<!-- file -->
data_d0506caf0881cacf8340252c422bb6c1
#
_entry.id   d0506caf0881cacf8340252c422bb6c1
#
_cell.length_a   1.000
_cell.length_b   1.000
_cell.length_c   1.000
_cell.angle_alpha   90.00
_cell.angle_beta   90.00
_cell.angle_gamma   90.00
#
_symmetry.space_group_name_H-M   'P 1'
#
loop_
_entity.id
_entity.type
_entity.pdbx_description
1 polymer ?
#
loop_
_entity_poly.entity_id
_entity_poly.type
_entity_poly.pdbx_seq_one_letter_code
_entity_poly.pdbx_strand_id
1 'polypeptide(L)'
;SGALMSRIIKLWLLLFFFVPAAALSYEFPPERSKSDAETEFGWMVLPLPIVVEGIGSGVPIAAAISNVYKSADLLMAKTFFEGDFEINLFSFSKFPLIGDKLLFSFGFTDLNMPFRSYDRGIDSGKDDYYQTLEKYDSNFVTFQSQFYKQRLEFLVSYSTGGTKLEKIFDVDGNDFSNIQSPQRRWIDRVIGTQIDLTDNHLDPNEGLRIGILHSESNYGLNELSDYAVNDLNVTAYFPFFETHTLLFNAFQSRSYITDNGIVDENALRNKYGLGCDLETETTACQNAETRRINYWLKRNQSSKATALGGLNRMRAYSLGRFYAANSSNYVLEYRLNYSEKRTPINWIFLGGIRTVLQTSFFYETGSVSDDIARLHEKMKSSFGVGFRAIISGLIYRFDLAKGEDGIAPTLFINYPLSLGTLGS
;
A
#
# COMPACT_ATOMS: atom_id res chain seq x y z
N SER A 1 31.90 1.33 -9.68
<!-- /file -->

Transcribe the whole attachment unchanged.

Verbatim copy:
data_d0506caf0881cacf8340252c422bb6c1
#
_entry.id   d0506caf0881cacf8340252c422bb6c1
#
_cell.length_a   1.000
_cell.length_b   1.000
_cell.length_c   1.000
_cell.angle_alpha   90.00
_cell.angle_beta   90.00
_cell.angle_gamma   90.00
#
_symmetry.space_group_name_H-M   'P 1'
#
loop_
_entity.id
_entity.type
_entity.pdbx_description
1 polymer ?
#
loop_
_entity_poly.entity_id
_entity_poly.type
_entity_poly.pdbx_seq_one_letter_code
_entity_poly.pdbx_strand_id
1 'polypeptide(L)'
;SGALMSRIIKLWLLLFFFVPAAALSYEFPPERSKSDAETEFGWMVLPLPIVVEGIGSGVPIAAAISNVYKSADLLMAKTFFEGDFEINLFSFSKFPLIGDKLLFSFGFTDLNMPFRSYDRGIDSGKDDYYQTLEKYDSNFVTFQSQFYKQRLEFLVSYSTGGTKLEKIFDVDGNDFSNIQSPQRRWIDRVIGTQIDLTDNHLDPNEGLRIGILHSESNYGLNELSDYAVNDLNVTAYFPFFETHTLLFNAFQSRSYITDNGIVDENALRNKYGLGCDLETETTACQNAETRRINYWLKRNQSSKATALGGLNRMRAYSLGRFYAANSSNYVLEYRLNYSEKRTPINWIFLGGIRTVLQTSFFYETGSVSDDIARLHEKMKSSFGVGFRAIISGLIYRFDLAKGEDGIAPTLFINYPLSLGTLGS
;
A
#
# COMPACT_ATOMS: atom_id res chain seq x y z
N SER A 1 31.90 1.33 -9.68